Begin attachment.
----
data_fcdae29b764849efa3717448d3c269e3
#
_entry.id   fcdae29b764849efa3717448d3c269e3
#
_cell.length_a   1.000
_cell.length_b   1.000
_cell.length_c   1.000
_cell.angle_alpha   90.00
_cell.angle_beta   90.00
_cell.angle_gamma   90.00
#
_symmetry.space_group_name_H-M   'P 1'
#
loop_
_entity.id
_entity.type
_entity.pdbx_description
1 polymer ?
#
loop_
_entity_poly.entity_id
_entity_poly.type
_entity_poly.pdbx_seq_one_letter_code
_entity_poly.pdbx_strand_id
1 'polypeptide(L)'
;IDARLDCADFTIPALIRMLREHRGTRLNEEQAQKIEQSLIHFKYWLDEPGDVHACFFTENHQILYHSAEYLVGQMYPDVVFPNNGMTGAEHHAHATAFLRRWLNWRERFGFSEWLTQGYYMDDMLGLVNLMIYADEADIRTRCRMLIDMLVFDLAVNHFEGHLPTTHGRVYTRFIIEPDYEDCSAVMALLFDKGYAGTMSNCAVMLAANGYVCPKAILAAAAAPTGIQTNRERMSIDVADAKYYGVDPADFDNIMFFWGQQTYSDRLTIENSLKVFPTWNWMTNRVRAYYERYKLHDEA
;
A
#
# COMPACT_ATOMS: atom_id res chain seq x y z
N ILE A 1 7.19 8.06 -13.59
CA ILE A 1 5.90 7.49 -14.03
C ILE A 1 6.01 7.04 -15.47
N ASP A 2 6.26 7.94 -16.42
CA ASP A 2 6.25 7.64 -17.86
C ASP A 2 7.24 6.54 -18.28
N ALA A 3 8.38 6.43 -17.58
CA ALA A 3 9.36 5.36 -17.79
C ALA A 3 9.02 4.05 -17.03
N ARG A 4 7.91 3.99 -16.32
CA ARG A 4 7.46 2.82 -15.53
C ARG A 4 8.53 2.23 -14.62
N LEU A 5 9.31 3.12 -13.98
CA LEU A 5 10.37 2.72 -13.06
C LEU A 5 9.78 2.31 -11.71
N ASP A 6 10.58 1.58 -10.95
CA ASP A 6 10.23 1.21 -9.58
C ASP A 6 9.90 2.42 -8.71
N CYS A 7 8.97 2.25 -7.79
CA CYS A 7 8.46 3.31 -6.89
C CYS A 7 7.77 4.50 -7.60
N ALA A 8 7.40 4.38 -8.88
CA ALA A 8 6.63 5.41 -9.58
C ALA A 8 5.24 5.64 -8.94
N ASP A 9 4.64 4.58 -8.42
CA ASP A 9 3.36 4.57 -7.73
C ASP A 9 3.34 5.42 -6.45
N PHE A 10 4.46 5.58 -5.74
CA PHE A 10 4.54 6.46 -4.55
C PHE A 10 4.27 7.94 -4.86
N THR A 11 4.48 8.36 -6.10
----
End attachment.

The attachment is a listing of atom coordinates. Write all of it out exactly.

data_fcdae29b764849efa3717448d3c269e3
#
_entry.id   fcdae29b764849efa3717448d3c269e3
#
_cell.length_a   1.000
_cell.length_b   1.000
_cell.length_c   1.000
_cell.angle_alpha   90.00
_cell.angle_beta   90.00
_cell.angle_gamma   90.00
#
_symmetry.space_group_name_H-M   'P 1'
#
loop_
_entity.id
_entity.type
_entity.pdbx_description
1 polymer ?
#
loop_
_entity_poly.entity_id
_entity_poly.type
_entity_poly.pdbx_seq_one_letter_code
_entity_poly.pdbx_strand_id
1 'polypeptide(L)'
;IDARLDCADFTIPALIRMLREHRGTRLNEEQAQKIEQSLIHFKYWLDEPGDVHACFFTENHQILYHSAEYLVGQMYPDVVFPNNGMTGAEHHAHATAFLRRWLNWRERFGFSEWLTQGYYMDDMLGLVNLMIYADEADIRTRCRMLIDMLVFDLAVNHFEGHLPTTHGRVYTRFIIEPDYEDCSAVMALLFDKGYAGTMSNCAVMLAANGYVCPKAILAAAAAPTGIQTNRERMSIDVADAKYYGVDPADFDNIMFFWGQQTYSDRLTIENSLKVFPTWNWMTNRVRAYYERYKLHDEA
;
A
#
# COMPACT_ATOMS: atom_id res chain seq x y z
N ILE A 1 7.19 8.06 -13.59
CA ILE A 1 5.90 7.49 -14.03
C ILE A 1 6.01 7.04 -15.47
N ASP A 2 6.26 7.94 -16.42
CA ASP A 2 6.25 7.64 -17.86
C ASP A 2 7.24 6.54 -18.28
N ALA A 3 8.38 6.43 -17.58
CA ALA A 3 9.36 5.36 -17.79
C ALA A 3 9.02 4.05 -17.03
N ARG A 4 7.91 3.99 -16.32
CA ARG A 4 7.46 2.82 -15.53
C ARG A 4 8.53 2.23 -14.62
N LEU A 5 9.31 3.12 -13.98
CA LEU A 5 10.37 2.72 -13.06
C LEU A 5 9.78 2.31 -11.71
N ASP A 6 10.58 1.58 -10.95
CA ASP A 6 10.23 1.21 -9.58
C ASP A 6 9.90 2.42 -8.71
N CYS A 7 8.97 2.25 -7.79
CA CYS A 7 8.46 3.31 -6.89
C CYS A 7 7.77 4.50 -7.60
N ALA A 8 7.40 4.38 -8.88
CA ALA A 8 6.63 5.41 -9.58
C ALA A 8 5.24 5.64 -8.94
N ASP A 9 4.64 4.58 -8.42
CA ASP A 9 3.36 4.57 -7.73
C ASP A 9 3.34 5.42 -6.45
N PHE A 10 4.46 5.58 -5.74
CA PHE A 10 4.54 6.46 -4.55
C PHE A 10 4.27 7.94 -4.86
N THR A 11 4.48 8.36 -6.10